RoboWolves Crowned State Champions, Achieve International Ranking

Members of the RoboWolves, along with club moderators Julie Beck (far left) and Marie Childs (left), Principal Trevor Watkins (center), and Vice Principal Joe Dickens (far right), pose with their awards at a school-wide assembly honoring their state championship victory. (Photo by Karen Hebert)

(NEW ORLEANS, La.) — St. Paul’s School’s VEX Robotics Team, known commonly as the RoboWolves, traveled to Holy Cross School in New Orleans on March 4, 2017, where they competed against several other high schools in statewide competition. After emerging victorious, the Wolves were crowned state champions, and were later ranked both nationally and internationally for their robotic prowess.

“What makes me most proud of the team is our work ethic,” RoboWolves captain Blake Bollinger said. “The hard work we continuously put in led to our state championship victory, and caused us to become internationally ranked.”

During the 2016-2017 school year, the RoboWolves participated in several VEX robotics tournaments throughout Louisiana, all while gaining competition experience, developing robotic skills, and accumulating mechanical knowledge. Following multiple tournament victories, the RoboWolves turned heads in the VEX World Competition Circuit, earning the worldwide ranking of 17th on the VEX Robotics World Skills Standings.

Members of the RoboWolves manipulate their robot’s controls during the state competition VEX robotics match at Holy Cross School in New Orleans. (Photo courtesy Julie Beck)

“Being internationally ranked is a great honor for our team,” Bollinger said. “We have put so much work into our robot, and finally seeing all our efforts flourish is a feeling like no other.”

The RoboWolves are also ranked seventh in the United States. Besides earning the prestigious title of “state champions,” the RoboWolves also received the Excellence Award and Best Programming Skills Award while participating in the state tournament at Holy Cross. However, victory did not come easy for the Wolves, and various obstacles had to be overcome to achieve success.

“Competing in state competition presented many challenges for our team,” Bollinger said. “At the state tournament, there were many more teams than we’re typically used to at a regular competition. At a normal competition, we try to scout teams to learn their strengths and weakness. However, with the increased number of teams, this proved difficult. It was also hard to keep track of our allies and opponents.”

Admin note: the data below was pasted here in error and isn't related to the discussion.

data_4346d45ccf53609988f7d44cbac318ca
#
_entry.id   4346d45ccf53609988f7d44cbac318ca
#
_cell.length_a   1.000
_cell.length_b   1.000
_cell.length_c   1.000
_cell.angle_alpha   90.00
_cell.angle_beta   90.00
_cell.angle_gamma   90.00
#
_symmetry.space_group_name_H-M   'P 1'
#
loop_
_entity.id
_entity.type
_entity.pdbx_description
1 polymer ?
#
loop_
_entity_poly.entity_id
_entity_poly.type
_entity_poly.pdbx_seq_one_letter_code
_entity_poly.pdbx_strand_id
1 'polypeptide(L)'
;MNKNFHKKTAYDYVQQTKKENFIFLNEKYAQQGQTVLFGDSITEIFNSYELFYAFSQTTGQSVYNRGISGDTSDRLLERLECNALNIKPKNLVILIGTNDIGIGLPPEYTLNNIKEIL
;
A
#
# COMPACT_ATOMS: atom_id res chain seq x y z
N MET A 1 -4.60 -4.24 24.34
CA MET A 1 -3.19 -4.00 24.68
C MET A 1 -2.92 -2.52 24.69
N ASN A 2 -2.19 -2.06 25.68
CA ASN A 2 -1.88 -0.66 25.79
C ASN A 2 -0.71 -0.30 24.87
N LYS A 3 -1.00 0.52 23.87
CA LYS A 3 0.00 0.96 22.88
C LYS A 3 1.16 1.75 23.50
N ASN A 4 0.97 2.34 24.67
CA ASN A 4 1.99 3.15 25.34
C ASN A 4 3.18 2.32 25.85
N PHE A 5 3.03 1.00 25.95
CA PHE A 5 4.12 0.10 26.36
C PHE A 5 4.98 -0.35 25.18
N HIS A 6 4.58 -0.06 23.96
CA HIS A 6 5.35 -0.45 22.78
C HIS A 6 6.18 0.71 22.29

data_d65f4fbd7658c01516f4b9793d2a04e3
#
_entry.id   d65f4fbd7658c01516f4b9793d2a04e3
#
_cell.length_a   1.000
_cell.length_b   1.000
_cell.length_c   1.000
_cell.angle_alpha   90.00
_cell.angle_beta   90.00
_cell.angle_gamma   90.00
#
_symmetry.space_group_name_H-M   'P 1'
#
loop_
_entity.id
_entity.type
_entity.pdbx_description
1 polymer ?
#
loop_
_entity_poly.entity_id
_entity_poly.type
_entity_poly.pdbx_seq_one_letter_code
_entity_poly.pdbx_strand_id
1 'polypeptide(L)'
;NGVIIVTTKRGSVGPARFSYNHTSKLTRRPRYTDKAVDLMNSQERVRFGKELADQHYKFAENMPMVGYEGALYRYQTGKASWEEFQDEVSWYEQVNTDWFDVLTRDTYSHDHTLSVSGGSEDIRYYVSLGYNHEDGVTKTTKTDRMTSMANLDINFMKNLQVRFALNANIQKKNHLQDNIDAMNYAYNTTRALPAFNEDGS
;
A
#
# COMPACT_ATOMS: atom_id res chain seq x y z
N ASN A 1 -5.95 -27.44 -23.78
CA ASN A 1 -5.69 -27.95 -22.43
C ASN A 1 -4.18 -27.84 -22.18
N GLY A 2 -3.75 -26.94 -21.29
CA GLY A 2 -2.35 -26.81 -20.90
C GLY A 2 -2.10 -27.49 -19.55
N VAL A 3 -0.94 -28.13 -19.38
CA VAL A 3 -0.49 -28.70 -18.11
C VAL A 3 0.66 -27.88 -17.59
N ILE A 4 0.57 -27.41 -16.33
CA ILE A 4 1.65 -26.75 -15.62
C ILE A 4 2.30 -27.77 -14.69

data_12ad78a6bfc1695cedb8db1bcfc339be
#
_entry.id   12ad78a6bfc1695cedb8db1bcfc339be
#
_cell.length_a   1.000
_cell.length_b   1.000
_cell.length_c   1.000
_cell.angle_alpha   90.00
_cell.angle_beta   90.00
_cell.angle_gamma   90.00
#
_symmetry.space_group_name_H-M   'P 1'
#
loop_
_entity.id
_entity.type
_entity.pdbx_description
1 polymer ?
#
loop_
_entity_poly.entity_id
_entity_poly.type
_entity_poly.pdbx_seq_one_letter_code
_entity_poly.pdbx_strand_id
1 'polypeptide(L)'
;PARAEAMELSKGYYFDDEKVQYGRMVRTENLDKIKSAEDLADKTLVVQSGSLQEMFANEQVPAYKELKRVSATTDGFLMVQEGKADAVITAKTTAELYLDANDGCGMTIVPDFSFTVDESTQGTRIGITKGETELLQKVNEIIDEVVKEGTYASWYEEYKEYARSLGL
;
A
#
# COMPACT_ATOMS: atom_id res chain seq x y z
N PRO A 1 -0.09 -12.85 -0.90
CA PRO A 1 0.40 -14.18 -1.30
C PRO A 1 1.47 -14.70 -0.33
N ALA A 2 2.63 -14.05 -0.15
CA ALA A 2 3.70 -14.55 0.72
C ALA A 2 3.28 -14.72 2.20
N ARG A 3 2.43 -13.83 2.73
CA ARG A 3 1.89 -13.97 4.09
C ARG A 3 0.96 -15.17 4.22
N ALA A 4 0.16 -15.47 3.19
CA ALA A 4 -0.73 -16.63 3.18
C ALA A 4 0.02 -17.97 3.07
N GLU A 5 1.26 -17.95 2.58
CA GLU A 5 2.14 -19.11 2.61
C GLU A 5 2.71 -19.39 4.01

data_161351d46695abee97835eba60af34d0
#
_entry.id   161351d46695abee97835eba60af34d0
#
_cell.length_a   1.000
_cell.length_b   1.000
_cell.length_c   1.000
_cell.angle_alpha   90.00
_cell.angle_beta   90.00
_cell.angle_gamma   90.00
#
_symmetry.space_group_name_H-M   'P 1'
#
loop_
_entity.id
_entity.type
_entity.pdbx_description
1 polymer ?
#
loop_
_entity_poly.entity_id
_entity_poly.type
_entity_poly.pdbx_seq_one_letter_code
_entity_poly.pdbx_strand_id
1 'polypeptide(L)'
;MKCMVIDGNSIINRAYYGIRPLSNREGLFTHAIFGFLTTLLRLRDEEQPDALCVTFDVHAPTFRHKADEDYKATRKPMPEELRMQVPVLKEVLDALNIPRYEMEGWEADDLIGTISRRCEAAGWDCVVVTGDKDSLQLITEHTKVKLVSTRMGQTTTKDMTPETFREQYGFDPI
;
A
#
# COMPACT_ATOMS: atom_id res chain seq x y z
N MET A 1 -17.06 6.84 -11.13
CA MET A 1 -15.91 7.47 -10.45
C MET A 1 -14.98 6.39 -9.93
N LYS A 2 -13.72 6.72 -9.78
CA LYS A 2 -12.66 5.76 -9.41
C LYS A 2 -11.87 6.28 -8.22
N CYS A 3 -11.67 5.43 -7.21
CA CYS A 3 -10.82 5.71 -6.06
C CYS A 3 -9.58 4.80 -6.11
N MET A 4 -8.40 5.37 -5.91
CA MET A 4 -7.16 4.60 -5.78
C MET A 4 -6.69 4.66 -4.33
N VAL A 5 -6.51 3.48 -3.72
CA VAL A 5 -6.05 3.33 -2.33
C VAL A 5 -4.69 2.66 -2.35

The RoboWolves pose following their state championship victory at Holy Cross School in New Orleans, Louisiana. (Photo courtesy Julie Beck)

The RoboWolves distinguish themselves by working together and maintaining team chemistry. Comprised entirely of freshmen and sophomores, the team shares common interests, desires, and goals. According to Bollinger, the RoboWolves separate themselves from all other VEX robotics teams because of their active teamwork and cooperation.

“Everyone on the team plays an equal role,” Bollinger said. “Everyone contributes to the design of the robot, everyone helps prepare the robot before matches, and everyone is assigned with a specific aspect of maintaining the robot. We all want to see our robot succeed, and we’re willing to do whatever it takes to win.”

RoboWolves team members Darrin Lea (left), Adam Smith (middle), and Blake Bollinger (right) strategize before a competition VEX robotics match. (Photo courtesy Julie Beck)

State champion members of the RoboWolves include Blake Bollinger, Adam Janney, Grayson Mangrum, Roman Landry, Blake Inzinna, Adam Smith, and Darrin Lea. Contributing RoboWolves members include Joel Rodriguez, Cullen Duval, Andrew Norlin, Luke DuRapau, Lane Amedio, Quinn Cooney, Cole Chitwood, Thomas Bitterwolf, Aidan Plauche, Josh Devier, Ross Hightower, Jake DuRapau, Josh Defrechou, and Noah Savoie.

These members practice weekly, and dedicate themselves completely to the success of the club. Work is strategically divided among RoboWolves members and carried out with great care and diligence.

“We hold practice every Wednesday after school,” Bollinger said. “We all work as hard as we can during that time, and we often have a lot of work left over. So, many of the team members take their work home and work throughout the week.”

Currently, the RoboWolves are preparing for the VEX Robotics World Championship in Louisville, Kentucky, on April 19-25, 2017. Now entering its 10th year, VEX Worlds gathers the top 1,400 student-led robotics teams from around the world, where they compete in competitive robotic games.

“From here, the team has a lot of work to do if we want to place well at Worlds,” Bollinger said. “Overall, we hope to place in the top 10 at the competition, and we’re currently making several improvements to our robot in hopes of reaching this goal.”

Yet, no matter the enormity of the task, the RoboWolves remain optimistic. In the years to come, the club plans to surpass its successes of the 2016-2017 school year, and continue to triumph in VEX robotic competitions.

“As for next year,” Bollinger said, “I hope we can have as much success, if not more, than we did this year.”

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